Music of Syria
by Rachel Devitt | September 5, 2013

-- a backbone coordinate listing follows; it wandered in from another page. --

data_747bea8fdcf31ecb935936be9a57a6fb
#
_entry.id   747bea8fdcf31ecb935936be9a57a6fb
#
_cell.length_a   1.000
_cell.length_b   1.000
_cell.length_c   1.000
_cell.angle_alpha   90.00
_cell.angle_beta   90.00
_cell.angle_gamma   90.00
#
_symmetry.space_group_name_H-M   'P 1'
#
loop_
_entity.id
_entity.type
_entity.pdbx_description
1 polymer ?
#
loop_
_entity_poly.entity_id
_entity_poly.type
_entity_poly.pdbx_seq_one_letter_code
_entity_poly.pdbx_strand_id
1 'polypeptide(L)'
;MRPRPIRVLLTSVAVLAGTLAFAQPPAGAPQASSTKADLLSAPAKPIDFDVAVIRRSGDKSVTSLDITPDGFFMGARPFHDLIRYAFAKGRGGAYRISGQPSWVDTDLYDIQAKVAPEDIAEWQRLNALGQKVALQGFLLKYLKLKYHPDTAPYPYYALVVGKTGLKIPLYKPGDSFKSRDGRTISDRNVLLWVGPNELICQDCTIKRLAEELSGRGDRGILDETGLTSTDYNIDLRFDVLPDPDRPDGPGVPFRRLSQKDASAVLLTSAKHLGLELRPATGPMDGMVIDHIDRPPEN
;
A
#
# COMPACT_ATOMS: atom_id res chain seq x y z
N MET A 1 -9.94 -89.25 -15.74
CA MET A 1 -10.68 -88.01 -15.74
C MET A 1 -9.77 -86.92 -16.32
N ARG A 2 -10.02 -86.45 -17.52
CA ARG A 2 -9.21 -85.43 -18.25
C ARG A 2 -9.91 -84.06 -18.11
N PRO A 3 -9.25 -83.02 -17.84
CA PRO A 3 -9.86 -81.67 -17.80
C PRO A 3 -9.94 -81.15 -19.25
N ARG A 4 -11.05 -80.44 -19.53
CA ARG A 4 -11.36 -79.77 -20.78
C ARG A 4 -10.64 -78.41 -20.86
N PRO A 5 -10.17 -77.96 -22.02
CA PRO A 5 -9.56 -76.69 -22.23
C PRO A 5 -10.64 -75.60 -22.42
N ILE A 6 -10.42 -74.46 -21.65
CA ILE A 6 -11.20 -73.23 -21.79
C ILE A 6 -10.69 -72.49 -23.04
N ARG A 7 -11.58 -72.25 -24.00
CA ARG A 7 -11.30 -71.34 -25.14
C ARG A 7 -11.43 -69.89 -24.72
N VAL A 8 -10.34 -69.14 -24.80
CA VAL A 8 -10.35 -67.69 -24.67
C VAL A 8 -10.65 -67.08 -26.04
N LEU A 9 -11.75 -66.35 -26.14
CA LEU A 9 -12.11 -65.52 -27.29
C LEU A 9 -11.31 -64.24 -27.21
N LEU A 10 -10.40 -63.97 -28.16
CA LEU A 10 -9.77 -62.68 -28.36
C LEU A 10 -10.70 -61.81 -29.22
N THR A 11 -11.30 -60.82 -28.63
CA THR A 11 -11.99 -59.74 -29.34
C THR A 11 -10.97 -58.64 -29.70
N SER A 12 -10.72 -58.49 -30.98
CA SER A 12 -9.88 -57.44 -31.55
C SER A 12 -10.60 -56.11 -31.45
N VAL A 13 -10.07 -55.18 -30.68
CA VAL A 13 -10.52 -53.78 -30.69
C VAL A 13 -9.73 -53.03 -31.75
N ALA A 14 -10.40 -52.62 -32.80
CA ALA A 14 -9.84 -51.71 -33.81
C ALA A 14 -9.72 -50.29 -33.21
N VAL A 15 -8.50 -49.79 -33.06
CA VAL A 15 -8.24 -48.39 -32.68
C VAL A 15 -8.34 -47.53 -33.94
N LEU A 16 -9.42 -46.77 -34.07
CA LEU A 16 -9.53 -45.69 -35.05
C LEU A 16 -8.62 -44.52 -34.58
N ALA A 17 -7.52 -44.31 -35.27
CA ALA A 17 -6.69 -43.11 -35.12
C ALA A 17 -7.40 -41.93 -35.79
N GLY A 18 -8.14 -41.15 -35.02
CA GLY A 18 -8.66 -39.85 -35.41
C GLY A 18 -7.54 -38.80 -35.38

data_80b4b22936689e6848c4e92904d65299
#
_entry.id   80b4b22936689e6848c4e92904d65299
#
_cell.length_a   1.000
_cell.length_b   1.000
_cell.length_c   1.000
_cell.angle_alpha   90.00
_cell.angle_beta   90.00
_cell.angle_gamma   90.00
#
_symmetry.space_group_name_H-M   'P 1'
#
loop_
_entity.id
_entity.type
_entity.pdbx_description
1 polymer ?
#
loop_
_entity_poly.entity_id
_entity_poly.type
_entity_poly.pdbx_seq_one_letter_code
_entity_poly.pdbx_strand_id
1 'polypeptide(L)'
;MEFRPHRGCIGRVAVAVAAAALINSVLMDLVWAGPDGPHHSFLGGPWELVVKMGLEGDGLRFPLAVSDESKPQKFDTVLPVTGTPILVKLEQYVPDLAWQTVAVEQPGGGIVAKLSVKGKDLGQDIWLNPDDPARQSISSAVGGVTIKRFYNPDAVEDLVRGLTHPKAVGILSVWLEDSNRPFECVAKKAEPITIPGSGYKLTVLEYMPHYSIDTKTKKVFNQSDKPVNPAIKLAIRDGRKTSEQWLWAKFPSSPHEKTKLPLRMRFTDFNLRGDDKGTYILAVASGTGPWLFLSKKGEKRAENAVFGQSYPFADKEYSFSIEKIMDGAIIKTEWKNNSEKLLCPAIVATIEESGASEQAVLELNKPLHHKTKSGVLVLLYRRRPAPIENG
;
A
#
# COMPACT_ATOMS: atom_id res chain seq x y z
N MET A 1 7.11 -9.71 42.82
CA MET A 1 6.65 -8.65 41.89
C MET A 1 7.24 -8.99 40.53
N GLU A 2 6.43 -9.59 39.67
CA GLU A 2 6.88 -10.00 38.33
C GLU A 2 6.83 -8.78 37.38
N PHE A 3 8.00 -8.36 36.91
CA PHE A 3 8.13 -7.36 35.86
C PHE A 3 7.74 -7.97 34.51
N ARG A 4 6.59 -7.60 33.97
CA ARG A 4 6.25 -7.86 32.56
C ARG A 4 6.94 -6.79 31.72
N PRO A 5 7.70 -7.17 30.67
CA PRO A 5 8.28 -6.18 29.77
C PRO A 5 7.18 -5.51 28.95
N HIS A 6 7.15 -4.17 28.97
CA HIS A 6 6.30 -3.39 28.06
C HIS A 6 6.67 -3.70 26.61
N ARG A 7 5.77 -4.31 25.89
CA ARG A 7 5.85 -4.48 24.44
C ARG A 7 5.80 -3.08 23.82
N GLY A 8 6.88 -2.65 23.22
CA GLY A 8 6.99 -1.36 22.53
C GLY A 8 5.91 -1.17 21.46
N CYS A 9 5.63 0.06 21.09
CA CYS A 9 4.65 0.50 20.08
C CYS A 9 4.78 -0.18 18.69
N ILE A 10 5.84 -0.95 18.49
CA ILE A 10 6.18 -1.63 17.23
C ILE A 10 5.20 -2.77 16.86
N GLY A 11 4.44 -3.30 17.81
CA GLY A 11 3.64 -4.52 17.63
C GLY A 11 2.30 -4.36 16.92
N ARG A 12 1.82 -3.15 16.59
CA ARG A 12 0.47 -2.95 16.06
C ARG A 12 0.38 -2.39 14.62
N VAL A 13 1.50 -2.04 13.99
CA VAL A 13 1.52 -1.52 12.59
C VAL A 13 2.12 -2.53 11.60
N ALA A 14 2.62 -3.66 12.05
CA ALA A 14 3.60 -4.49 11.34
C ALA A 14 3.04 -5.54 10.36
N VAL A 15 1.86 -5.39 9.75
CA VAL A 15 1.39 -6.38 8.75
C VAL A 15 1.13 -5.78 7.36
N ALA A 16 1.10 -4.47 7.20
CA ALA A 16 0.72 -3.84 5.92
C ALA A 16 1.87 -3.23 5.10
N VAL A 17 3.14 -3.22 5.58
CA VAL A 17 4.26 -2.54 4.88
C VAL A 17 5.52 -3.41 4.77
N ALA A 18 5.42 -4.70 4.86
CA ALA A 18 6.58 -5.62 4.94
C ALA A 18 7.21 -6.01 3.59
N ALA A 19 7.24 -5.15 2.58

All the world's eyes are on Syria right now, as the reports of violence and conflict get more harrowing day by day and the United States and other countries decide how to respond (if at all). It's a tragic, frightening situation in a country that's seen far more than its fair share of conflict and violence -- so much so that strife often overshadows the long, rich cultural history of the area. Syria (and especially capital city Damascus and the large city Aleppo) have long been artistic centers of the Middle East, home to centuries-old traditions of art, poetry and music. Joyous folk styles like the dabke (a line dance traditionally performed at weddings) and the classical musical-poetic tradition of Muwashshah both have roots here, as do many major pan-Middle Eastern stars, including George Wassouf, Nour Mehanna and Sabah Fakhri. (The importance of musical traditions in Syria extends to its current war-torn state, with all sides harnessing songs to illicit support, and reports of government crackdowns on and execution of protest singers coming in.) As our hearts are with the Syrian people and the world's eyes watch to see how the situation will progress, let's take time to get to know just a bit of the vast, beautiful musical cultures this troubled nation has fostered.